Utes. Who would've thought they'd become such a problem for the Government. A symbol of rebellion against the looming car tax. An emblem in a battle of wills.
In one corner is the Prime Minister telling ute owners that unless they're tradies or farmers they have no "legitimate" uses for those utes.
In the other corner are the hundreds of farmers who gave her Government the finger and bought those utes up large at Fieldays. In just two days and a half days, Isuzu alone sold 130 utes.
It was always obvious utes were going to become something of a problem. They're the only type of passenger vehicle that can't escape the Government's looming car tax. From 1 January next year if you don't want to pay the tax on your imported high-emissions vehicle, you can opt to buy an electric vehicle instead.
But not if you want a ute. There are electric SUVs, electric sedans, electric runabouts for town. But there are no electric utes available to NZ yet.
It also happens to be that our favourite car is a ute. The Toyota Hilux. We bought more of those in the first three months of this year than any other car.
But even if utes were always going to be a problem, they didn't need to become quite the symbol they have. That is entirely down to a couple of blunders by the Prime Minister this week.
The first mistake was getting her facts wrong, probably accidentally. Jacinda Ardern tried to placate worried motorists by assuring them electric utes were so imminent that even "the likes of Toyota are talking about bringing in EV utes" in the "next 12 to 24 months". That's not true. She then advised motorists to put off buying utes till then. That error - and possibly the chance of the PM driving down sales - forced Toyota to publicly correct the record. It's never great to get facts wrong that badly.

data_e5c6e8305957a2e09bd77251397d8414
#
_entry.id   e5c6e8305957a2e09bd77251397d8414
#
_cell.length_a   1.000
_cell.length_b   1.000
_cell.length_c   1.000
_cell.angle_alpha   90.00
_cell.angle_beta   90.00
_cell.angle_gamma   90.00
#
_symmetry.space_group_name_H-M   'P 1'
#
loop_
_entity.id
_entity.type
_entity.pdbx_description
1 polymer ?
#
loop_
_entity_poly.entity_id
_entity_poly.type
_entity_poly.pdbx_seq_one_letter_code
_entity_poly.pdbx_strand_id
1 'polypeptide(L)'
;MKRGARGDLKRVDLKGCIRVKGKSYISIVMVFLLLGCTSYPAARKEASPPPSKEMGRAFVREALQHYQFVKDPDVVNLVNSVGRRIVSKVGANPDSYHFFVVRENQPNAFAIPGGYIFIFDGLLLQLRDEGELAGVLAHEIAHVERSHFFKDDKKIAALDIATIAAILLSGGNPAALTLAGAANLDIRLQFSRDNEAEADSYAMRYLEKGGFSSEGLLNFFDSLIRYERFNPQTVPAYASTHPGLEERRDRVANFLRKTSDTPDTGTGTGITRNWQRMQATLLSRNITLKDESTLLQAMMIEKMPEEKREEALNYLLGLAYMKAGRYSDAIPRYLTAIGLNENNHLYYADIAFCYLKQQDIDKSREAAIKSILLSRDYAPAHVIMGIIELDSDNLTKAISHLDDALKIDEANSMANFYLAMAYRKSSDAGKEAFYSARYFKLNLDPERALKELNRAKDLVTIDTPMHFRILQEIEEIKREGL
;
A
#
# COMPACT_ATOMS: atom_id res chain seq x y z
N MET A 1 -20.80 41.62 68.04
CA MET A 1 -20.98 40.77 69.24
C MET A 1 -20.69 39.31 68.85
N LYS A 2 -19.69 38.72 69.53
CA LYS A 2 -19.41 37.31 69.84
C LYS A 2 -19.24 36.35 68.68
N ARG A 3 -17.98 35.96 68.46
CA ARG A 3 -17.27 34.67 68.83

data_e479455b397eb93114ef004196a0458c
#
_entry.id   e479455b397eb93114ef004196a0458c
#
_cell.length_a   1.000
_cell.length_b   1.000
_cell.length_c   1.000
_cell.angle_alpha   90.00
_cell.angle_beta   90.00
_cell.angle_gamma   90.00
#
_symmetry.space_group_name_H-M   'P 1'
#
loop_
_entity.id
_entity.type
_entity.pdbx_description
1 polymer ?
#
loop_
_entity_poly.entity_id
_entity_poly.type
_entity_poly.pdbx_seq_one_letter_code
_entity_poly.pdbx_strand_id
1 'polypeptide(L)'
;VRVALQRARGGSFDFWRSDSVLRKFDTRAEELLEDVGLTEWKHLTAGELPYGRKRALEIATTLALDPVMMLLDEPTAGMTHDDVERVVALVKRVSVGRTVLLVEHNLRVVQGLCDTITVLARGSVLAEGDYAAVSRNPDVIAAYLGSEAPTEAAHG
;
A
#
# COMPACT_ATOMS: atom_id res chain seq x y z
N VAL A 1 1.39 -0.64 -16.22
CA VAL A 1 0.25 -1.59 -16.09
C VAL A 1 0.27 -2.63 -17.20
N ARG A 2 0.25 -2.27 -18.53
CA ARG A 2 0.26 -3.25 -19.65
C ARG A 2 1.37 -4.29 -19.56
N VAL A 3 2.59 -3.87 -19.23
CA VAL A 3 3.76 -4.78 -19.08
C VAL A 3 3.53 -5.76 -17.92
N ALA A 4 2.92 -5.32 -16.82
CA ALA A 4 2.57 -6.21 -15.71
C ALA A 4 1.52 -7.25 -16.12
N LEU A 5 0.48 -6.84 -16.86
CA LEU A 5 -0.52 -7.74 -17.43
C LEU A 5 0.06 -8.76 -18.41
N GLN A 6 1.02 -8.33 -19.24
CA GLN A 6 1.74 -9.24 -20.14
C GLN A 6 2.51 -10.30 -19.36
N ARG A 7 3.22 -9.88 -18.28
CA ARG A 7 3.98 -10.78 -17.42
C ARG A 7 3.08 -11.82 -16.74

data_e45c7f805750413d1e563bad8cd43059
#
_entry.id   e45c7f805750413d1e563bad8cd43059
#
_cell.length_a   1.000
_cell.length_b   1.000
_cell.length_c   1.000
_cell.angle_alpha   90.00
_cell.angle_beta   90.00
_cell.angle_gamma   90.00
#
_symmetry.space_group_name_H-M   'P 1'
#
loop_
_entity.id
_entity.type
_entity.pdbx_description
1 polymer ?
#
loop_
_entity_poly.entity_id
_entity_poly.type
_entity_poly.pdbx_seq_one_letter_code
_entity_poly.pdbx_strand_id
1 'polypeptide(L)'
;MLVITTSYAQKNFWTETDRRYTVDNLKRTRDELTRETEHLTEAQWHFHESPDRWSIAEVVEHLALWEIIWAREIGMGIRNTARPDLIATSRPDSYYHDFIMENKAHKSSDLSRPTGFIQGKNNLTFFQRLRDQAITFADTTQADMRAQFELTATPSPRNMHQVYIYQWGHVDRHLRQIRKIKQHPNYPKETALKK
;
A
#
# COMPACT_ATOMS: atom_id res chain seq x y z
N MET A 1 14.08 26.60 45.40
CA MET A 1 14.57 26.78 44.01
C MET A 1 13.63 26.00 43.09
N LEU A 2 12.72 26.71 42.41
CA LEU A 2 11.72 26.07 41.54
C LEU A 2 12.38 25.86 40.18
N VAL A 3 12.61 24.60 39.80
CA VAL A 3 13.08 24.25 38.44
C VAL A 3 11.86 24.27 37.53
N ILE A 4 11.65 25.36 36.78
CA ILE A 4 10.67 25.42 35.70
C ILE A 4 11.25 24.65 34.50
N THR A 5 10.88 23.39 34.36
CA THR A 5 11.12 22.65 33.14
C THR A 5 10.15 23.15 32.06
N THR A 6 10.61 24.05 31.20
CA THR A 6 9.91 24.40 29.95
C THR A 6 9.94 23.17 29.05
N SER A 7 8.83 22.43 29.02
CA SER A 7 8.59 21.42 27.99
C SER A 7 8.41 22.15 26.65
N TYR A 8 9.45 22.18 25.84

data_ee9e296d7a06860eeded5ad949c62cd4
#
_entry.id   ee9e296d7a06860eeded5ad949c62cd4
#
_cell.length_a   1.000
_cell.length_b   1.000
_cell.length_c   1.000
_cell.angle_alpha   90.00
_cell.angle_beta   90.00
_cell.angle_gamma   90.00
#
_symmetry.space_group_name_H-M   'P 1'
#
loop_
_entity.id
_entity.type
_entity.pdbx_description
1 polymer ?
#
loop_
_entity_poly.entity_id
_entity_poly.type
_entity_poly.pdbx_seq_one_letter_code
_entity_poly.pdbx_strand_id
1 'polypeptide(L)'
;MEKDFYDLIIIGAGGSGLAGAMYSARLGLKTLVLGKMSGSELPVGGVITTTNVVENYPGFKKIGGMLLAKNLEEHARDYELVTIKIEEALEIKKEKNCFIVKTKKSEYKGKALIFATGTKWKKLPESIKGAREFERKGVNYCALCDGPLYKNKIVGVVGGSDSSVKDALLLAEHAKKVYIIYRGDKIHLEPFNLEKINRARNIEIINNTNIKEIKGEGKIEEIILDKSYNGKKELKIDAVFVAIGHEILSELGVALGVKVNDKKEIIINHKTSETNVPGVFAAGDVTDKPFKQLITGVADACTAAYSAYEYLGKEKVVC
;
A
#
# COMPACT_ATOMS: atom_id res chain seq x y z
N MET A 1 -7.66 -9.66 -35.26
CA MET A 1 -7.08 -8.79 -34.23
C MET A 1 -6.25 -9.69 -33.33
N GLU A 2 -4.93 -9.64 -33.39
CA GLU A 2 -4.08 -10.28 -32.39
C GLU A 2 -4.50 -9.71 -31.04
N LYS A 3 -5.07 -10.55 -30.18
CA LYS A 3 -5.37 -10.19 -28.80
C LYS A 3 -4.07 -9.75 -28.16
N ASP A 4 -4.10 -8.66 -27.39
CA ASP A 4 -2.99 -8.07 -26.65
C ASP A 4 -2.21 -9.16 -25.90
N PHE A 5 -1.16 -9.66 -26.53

Ardern's second mistake was arguably worse and it was her comment that only those working in trades and the primary sector had "legitimate" uses for utes. That sounds uncharacteristically judgmental.
It's made worse by the sense of hypocrisy over the revelation her partner Clarke Gayford has a ute despite not working as a tradie or a farmer. That sense isn't helped by social media photos emerging of Labour MPs Stuart Nash and Kieran McAnulty posing with their own non-legitimate utes.
Most likely the PM wasn't intending to pass judgment on ute owners, given her own family probably has non-legitimate uses for their ute like towing the boat. But she would not be the first person or politician to be punished for a badly worded sentence.
It is a small risk but this Government shouldn't be so cavalier that it turns utes into its own lightbulbs and shower heads: symbols of the nanny state meddling in private lives that punished Helen Clark's Labour Government 13 years ago.
It doesn't help this Labour Government that voters are already sensitive on transport-related matters. We're being clobbered with news of cyclists demanding expensive lanes over Auckland's harbour, the capital city introducing a car ban, the cancellation of major and urgent roading projects like Mill Rd south of Auckland. And now this. It feels increasingly like the Government is not at all interested in helping motorists stuck in congestion, but more interested in punishing them.
It would be wise to nip in the bud any sense that this PM and Cabinet are urban elites sitting in judgment of motorists and the choices motorists make. Drivers often have no alternative ways to get from the kids' school to the supermarket to home. They make up a huge proportion of voters.
Many of them drive utes. It's possible many of them feel quite frowned upon now.
● Heather du Plessis-Allan Drive, Newstalk ZB, 4-7pm, weekdays